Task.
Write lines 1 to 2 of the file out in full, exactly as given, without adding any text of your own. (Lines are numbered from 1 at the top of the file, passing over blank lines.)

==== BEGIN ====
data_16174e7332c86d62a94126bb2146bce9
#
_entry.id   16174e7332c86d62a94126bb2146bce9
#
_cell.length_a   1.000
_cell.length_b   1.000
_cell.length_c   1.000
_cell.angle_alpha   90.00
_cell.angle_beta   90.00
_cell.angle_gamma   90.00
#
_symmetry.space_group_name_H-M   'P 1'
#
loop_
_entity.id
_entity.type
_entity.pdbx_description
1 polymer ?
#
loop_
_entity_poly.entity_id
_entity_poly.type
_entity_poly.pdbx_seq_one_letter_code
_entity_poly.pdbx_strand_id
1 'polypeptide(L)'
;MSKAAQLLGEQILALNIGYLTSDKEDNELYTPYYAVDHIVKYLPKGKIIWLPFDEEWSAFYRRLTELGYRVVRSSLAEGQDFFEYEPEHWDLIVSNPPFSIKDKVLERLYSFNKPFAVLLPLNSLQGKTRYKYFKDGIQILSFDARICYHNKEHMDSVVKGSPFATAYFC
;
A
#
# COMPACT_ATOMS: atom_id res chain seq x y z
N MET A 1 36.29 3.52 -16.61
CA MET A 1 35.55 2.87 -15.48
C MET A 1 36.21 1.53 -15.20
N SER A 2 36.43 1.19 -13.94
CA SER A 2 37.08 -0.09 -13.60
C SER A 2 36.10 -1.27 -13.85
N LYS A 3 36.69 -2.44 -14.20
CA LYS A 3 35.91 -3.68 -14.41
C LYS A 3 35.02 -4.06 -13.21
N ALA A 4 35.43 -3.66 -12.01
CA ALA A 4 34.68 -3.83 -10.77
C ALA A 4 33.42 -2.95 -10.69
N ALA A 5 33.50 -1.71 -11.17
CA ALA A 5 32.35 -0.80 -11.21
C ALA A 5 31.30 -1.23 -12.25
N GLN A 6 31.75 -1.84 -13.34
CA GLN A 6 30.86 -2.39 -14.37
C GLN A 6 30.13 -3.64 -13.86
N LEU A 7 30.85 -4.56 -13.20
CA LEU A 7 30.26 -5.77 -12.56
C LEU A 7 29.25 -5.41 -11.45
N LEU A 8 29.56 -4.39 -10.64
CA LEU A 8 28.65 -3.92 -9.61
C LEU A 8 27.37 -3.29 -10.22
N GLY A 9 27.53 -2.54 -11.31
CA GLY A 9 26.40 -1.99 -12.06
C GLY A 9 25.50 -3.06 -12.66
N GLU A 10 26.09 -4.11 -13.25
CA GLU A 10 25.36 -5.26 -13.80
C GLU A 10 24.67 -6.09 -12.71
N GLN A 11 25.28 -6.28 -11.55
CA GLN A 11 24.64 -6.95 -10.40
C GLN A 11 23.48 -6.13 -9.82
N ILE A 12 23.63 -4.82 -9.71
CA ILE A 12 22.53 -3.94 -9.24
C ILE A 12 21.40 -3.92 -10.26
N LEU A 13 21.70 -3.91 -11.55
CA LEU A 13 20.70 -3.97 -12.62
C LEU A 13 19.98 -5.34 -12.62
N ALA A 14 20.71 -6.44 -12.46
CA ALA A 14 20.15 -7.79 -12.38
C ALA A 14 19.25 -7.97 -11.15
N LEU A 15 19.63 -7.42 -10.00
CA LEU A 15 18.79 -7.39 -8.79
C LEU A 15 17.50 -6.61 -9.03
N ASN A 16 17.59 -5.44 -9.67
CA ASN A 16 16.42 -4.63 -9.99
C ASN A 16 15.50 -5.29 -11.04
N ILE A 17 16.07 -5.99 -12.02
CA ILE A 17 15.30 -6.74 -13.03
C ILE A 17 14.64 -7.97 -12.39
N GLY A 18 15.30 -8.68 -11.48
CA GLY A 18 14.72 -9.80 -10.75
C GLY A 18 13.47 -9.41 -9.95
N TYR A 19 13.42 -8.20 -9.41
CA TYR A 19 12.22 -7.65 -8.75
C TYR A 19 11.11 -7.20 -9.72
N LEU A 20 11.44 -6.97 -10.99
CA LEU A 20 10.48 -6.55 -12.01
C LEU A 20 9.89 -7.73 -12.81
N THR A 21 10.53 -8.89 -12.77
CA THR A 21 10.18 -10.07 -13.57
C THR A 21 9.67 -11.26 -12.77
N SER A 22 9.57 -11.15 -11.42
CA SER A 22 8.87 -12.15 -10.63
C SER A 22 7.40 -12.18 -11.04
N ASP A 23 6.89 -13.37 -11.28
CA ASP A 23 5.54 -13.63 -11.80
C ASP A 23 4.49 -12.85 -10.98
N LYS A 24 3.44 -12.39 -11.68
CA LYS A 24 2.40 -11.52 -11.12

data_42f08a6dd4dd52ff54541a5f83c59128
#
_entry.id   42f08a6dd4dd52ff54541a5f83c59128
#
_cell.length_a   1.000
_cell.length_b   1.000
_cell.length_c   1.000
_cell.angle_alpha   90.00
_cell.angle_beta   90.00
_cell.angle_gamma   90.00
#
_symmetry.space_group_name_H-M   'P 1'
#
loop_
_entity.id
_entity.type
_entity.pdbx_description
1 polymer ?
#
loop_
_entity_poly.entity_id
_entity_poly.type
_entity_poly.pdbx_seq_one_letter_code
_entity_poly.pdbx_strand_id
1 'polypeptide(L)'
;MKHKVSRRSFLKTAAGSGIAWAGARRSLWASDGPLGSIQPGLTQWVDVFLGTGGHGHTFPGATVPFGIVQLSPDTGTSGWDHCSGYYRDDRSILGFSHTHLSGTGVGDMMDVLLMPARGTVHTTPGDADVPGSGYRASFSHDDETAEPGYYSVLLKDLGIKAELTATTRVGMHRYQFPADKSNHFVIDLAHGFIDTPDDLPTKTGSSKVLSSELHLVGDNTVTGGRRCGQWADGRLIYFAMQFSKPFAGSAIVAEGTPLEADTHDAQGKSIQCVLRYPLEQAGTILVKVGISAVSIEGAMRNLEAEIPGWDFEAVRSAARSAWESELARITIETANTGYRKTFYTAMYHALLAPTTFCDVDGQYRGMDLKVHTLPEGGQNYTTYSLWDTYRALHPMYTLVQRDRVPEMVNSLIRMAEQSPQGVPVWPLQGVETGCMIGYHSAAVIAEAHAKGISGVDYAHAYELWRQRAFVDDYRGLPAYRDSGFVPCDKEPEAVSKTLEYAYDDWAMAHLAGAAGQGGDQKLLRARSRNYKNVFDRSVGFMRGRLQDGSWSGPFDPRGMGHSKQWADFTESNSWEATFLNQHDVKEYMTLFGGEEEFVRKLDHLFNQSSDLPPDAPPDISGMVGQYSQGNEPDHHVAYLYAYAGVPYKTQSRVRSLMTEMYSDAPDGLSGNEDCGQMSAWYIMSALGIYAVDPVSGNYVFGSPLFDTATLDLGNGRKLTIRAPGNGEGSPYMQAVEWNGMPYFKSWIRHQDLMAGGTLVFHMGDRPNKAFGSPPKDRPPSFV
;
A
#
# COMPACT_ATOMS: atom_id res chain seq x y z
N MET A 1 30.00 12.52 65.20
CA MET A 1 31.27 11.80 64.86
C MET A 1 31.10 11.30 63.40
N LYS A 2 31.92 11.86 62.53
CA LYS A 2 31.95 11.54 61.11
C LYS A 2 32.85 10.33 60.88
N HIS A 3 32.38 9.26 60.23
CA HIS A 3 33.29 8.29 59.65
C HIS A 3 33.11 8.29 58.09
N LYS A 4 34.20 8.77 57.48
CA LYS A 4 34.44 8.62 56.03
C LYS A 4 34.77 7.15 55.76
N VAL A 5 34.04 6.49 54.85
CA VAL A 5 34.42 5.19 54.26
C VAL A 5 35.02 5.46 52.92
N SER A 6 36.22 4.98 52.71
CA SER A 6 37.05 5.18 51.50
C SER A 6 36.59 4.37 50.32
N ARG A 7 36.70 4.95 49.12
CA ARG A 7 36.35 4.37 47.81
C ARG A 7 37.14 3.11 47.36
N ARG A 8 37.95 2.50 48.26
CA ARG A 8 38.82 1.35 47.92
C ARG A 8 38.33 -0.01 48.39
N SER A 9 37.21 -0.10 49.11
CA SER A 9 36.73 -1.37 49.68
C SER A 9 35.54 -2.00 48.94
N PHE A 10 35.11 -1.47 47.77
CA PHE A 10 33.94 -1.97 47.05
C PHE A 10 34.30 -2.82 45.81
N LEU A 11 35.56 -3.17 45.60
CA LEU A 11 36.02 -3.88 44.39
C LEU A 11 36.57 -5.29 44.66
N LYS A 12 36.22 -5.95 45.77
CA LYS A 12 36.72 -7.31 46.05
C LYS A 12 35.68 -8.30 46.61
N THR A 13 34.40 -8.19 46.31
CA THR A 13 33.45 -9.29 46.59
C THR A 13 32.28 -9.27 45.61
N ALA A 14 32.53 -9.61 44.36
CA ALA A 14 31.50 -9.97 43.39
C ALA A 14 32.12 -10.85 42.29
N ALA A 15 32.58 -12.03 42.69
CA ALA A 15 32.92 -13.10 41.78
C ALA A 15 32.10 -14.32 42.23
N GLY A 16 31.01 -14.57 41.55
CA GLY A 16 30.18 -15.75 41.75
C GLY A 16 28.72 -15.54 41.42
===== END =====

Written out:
data_16174e7332c86d62a94126bb2146bce9
#